Inverse of Strictly Increasing Strictly Convex Real Function is Strictly Concave

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Theorem

Let $f$ be a real function which is strictly convex on the open interval $I$.

Let $J = f \left[{I}\right]$.


If $f$ be strictly increasing on $I$, then $f^{-1}$ is strictly concave on $J$.


Proof

Let:

$X = f \left({x}\right) \in J$
$Y = f \left({y}\right) \in J$.

From the definition of strictly convex:

$\forall \alpha, \beta \in \R_{>0}, \alpha + \beta = 1: f \left({\alpha x + \beta y}\right) < \alpha f \left({x}\right) + \beta f \left({y}\right)$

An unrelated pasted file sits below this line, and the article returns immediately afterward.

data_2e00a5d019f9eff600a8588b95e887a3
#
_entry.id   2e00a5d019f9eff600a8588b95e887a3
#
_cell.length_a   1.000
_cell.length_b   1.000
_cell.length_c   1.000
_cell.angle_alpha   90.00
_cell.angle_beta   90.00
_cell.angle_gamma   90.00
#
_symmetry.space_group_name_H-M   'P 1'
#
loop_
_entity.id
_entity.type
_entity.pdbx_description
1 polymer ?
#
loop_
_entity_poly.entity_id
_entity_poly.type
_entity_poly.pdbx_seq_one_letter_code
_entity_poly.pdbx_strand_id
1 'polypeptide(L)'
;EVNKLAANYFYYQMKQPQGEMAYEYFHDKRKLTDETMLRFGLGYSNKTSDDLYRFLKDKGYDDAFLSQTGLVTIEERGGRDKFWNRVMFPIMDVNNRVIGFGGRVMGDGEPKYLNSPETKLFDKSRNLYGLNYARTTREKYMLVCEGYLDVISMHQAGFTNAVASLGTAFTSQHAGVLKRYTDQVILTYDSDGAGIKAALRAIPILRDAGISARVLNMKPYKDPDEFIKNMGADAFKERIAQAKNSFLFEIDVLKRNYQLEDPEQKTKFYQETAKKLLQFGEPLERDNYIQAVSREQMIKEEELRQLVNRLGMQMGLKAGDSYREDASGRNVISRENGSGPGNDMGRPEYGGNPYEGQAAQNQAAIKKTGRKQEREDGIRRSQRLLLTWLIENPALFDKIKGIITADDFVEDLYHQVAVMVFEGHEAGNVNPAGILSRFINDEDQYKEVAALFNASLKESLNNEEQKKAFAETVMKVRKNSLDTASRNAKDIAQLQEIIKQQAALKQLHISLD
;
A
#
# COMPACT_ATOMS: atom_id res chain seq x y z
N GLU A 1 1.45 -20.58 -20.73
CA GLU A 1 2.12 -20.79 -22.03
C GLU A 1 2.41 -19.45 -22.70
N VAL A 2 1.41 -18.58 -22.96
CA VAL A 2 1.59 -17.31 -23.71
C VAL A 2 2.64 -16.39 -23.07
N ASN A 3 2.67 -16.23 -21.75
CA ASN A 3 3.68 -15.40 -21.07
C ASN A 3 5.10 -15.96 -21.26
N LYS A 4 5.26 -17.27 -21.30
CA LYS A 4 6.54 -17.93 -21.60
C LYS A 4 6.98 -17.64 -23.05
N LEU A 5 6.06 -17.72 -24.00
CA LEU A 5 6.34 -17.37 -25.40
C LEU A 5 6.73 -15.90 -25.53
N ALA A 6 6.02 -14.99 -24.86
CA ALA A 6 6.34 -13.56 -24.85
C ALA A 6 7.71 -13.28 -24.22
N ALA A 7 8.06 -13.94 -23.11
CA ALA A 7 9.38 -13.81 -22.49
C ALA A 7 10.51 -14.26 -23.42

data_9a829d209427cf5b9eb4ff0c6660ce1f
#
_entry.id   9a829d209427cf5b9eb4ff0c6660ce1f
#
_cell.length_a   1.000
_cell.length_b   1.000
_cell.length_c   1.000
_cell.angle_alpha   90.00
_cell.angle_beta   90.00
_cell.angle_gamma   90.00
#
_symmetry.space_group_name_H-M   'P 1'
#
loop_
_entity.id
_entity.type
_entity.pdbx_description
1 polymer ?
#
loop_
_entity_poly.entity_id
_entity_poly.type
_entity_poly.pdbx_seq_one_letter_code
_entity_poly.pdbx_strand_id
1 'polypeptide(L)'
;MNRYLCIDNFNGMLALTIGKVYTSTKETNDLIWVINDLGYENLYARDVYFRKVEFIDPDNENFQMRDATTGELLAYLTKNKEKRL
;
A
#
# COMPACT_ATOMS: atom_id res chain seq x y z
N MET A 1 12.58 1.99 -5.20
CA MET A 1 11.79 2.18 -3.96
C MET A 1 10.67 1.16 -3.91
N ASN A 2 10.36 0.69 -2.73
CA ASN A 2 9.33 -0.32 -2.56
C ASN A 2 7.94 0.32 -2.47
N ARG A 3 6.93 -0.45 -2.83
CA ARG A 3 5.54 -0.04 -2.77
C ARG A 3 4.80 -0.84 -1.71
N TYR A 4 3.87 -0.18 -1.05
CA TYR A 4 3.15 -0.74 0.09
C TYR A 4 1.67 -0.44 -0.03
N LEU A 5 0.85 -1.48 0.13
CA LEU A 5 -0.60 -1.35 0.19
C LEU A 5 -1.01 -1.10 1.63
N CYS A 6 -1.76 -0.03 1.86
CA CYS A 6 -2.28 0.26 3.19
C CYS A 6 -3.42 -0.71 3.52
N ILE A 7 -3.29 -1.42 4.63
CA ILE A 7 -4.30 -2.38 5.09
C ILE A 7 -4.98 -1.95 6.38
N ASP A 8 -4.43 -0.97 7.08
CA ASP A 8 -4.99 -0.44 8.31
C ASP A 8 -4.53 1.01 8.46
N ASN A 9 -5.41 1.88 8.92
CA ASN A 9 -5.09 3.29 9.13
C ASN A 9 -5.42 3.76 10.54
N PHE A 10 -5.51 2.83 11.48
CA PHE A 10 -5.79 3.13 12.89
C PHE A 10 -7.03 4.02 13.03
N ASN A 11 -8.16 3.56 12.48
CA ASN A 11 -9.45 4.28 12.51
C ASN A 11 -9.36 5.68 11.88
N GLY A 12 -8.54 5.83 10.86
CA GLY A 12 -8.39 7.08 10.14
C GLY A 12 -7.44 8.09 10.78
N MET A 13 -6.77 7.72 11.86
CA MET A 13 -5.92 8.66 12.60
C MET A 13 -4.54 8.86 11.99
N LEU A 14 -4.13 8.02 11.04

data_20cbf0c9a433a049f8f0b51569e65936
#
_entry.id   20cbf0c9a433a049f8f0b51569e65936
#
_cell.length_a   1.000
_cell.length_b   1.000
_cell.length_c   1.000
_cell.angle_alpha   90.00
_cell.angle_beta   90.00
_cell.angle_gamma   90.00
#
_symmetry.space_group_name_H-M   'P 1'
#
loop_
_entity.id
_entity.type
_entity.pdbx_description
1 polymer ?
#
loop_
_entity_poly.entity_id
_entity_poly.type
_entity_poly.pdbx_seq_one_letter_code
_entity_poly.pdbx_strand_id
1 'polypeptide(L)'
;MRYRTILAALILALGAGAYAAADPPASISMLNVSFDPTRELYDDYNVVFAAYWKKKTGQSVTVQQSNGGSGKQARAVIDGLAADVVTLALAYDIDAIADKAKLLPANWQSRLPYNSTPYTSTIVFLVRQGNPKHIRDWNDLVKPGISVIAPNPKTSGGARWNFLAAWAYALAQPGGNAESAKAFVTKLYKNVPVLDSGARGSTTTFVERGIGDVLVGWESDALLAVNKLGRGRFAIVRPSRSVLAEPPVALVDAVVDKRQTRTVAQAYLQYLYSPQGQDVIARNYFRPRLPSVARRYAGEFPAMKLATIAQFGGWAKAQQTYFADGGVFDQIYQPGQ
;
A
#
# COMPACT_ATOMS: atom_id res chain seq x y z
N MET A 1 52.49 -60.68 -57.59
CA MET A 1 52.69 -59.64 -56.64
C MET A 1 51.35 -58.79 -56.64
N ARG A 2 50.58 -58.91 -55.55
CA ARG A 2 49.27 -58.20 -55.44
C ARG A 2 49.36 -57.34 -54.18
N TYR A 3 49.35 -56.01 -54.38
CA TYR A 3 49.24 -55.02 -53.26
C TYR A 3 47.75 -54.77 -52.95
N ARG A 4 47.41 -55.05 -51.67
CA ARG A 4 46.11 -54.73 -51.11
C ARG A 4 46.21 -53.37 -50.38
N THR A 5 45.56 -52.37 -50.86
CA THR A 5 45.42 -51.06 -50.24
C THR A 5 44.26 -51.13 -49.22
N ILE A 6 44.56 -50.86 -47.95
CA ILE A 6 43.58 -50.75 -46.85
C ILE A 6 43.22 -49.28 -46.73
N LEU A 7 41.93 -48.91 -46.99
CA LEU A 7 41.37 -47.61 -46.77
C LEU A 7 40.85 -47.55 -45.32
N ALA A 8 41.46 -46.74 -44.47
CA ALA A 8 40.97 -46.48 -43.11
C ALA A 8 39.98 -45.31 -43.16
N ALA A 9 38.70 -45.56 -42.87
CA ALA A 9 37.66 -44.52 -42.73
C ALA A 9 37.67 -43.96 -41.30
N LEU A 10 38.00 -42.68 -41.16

Let $f$ be strictly increasing on $I$.

From Inverse of Strictly Monotone Function it follows that, $f^{-1}$ is strictly increasing on $J$.

Thus:

$\alpha f^{-1} \left({X}\right) + \beta f^{-1} \left({Y}\right) = \alpha x + \beta y < f^{-1} \left({\alpha X + \beta Y}\right)$

Hence $f^{-1}$ is strictly concave on $J$.

$\blacksquare$


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